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About one tenth of all Swiss people own a second home in Switzerland. Most of them a vacation home or apartment. The German-speaking Swiss love Ticino, for example. For weekend getaways, holidays such as Easter, Ascension or Whitsun, family vacations or their (planned) retirement. Many rent out their house or apartment by the day or week to at least partially finance their housing costs (mortgage interest, ancillary costs and maintenance costs). To acquaintances, friends or relatives. Or strangers, for example via platforms such as Airbnb. For many, this is now likely to be over: With the Lex Airbnb, the canton of Ticino has introduced the toughest rules for the short-term rental of residential property.
Are you considering renting out your house or apartment through Airbnb? In the article "What You Should Consider Before Renting Out Your House or Apartment on Airbnb" you will learn everything you need to know. Renting to short-term residents is likely to become more difficult throughout Switzerland.
At the end of November 2022, the Ticino cantonal government, the Consiglio dello Stato, passed an ordinance in the cantonal building code that came into force on December 2 and is unofficially known as the Lex Airbnb: Anyone who rents out a house or apartment with fewer than four beds online for a total of more than 90 days per calendar year is considered a commercial landlord and requires a permit. For the permit, landlords must submit a conversion application to the municipality where they are located, and their valuable second homes (secondary residences) will now be designated as less valuable primary residences (primary residences). This applies to all private landlords who have rent out
Primary residences are houses or apartments that are permanently occupied by local residents. Second homes include vacation homes or vacation apartments, but also apartments for weekly residents or by companies for their employees. Many tourist hotspots restrict the share of second homes so that locals can find affordable housing in primary residences. In Ticino, for example, to 20 percent.
The conversion is likely to lead to a loss in value for many vacation properties that were previously considered second homes, because according to UBS Alpine Property Focus 2023, sales prices for first homes will be 15 to 20 percent lower. What does this mean for owners of vacation properties in Ticino?
Experts expect that many landlords will no longer rent online or will limit themselves to 90 days a year in order to avoid the obligation to register and thus avoid the conversion of second homes to first homes. One possible consequence: if fewer vacation homes or vacation apartments are rented out, demand will exceed supply and rents will rise. This is what Oliver Keller, president of the Association of Holiday Home and Apartment Owners ACAV Ticino, expects: "In the future, anyone who wants to rent a vacation apartment or house in Ticino will find a smaller supply." How the obligation to register will be implemented in concrete terms is still unclear. Some municipalities already control the regulations, others are still waiting.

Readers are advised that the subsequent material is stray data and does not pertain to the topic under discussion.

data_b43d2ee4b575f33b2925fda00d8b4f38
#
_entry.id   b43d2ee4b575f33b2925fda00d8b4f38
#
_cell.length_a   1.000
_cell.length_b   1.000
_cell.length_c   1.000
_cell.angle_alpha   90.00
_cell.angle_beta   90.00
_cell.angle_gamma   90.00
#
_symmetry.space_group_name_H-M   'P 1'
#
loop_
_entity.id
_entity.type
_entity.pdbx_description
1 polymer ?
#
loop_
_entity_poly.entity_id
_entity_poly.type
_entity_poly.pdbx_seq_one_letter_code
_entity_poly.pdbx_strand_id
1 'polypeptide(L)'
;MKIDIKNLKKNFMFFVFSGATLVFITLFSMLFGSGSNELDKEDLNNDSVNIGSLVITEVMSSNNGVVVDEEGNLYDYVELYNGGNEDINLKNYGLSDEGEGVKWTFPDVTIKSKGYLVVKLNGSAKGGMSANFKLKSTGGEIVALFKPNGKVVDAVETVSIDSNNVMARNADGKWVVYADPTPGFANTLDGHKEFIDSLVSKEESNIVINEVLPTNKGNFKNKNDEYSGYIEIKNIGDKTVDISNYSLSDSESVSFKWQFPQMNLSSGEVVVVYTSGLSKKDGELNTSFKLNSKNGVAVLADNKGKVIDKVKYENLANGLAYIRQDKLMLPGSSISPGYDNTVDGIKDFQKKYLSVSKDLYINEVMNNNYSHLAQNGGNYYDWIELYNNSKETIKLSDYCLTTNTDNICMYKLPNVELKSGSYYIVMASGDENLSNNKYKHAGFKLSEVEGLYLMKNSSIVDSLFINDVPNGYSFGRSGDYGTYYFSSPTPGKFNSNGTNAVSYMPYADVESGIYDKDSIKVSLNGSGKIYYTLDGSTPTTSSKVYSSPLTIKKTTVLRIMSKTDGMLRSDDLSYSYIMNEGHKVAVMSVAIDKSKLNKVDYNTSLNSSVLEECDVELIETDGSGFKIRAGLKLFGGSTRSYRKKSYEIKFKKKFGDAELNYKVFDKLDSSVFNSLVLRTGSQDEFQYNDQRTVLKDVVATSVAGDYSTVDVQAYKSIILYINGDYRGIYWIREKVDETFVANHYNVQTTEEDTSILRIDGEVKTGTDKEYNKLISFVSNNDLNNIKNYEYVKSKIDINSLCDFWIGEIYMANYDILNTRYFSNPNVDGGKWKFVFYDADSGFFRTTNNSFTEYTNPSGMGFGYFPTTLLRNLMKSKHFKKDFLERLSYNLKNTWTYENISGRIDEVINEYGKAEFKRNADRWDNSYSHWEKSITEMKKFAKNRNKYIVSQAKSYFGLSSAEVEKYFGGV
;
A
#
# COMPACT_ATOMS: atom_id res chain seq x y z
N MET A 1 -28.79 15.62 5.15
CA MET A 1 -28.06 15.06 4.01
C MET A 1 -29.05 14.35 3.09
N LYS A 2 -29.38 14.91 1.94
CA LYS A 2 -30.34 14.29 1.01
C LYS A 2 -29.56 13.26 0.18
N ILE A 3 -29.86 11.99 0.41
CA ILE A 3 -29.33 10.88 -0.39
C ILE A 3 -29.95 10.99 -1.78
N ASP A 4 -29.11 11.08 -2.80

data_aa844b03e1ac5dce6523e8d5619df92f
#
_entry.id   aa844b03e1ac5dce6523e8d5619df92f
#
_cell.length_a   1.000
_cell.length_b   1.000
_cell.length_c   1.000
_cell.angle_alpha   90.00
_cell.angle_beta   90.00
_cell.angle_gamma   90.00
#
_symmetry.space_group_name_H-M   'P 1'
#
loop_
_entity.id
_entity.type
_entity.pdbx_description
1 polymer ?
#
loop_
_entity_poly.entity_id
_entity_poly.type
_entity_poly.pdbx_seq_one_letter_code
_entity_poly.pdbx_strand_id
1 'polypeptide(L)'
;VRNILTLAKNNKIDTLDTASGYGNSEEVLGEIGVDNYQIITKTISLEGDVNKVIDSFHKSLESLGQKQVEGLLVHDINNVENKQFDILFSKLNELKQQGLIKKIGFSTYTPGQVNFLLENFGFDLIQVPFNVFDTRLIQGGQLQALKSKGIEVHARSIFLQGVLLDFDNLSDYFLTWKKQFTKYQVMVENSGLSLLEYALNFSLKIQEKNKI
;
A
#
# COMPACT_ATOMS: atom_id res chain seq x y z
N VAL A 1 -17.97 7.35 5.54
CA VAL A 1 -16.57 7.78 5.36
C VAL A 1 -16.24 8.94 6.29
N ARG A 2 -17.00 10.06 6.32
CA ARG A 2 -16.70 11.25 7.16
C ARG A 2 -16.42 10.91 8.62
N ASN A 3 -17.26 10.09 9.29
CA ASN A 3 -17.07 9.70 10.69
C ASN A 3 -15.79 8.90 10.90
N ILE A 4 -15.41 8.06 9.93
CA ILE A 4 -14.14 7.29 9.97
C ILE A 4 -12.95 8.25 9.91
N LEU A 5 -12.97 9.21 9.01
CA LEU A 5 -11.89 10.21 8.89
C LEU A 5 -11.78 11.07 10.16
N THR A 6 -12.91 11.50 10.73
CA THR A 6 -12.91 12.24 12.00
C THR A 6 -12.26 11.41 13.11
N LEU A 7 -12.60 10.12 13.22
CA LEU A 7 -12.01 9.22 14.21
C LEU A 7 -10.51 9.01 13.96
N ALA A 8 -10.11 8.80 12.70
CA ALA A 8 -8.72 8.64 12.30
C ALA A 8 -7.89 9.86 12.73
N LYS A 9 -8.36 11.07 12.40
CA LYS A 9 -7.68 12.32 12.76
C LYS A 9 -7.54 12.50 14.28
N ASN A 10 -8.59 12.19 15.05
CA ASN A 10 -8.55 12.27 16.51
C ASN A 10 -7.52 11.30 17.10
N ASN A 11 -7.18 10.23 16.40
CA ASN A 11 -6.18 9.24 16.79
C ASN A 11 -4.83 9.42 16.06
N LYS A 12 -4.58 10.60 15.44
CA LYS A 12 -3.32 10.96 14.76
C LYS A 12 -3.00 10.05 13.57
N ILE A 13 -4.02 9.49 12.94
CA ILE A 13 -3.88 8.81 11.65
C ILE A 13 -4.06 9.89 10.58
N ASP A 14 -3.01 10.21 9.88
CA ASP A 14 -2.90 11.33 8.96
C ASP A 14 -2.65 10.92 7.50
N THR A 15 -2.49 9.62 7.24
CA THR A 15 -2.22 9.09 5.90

It is unclear how many landlords rent out their house or apartment for more than 90 days a year. Tourism experts estimate that private landlords account for a quarter of all overnight stays in Ticino. In January 2023 alone, more than 150 landlords registered in Lugano.
Guests staying in a vacation home or apartment in Ticino pay a visitor's tax of 2 Swiss francs per night. By making it compulsory for commercial landlords to register, the canton wants to ensure that landlords collect the visitor's tax and hand it over with the promotion tax (1.25 Swiss francs per day and guest). The situation is different in Bern, Geneva, Lucerne and Zurich, where (affordable) living space is scarce and platforms such as Airbnb have therefore been or are to be restricted:
Trend: Wherever residential space is scarce, temporary rentals will be more or less restricted sooner rather than later. This applies to cities and to tourist hotspots such as old towns.
In 2022, prices for second homes in the Alpine region continued to rise. On average by 7 percent, in Arosa even by 20 percent. This means that prices have risen by around half during the pandemic. This is likely to be similar in other Swiss vacation regions. There are a few reasons for this: During the pandemic, most Swiss people, if any, vacationed in Switzerland - and many of them bought a vacation home or apartment. Many also used their second home during the pandemic to move their home office to the mountains or a lake. That is likely to change again. On the one hand, many have returned to the office or home office, and on the other, many Swiss are enjoying their vacations abroad again. This is why the real estate experts at UBS expect prices for vacation properties to stagnate or even fall slightly this year in the UBS Alpine Property Focus 2023. However, not quickly and not sharply. The supply is too low for that, because few houses or apartments are being built and many vacation properties changed hands during the pandemic.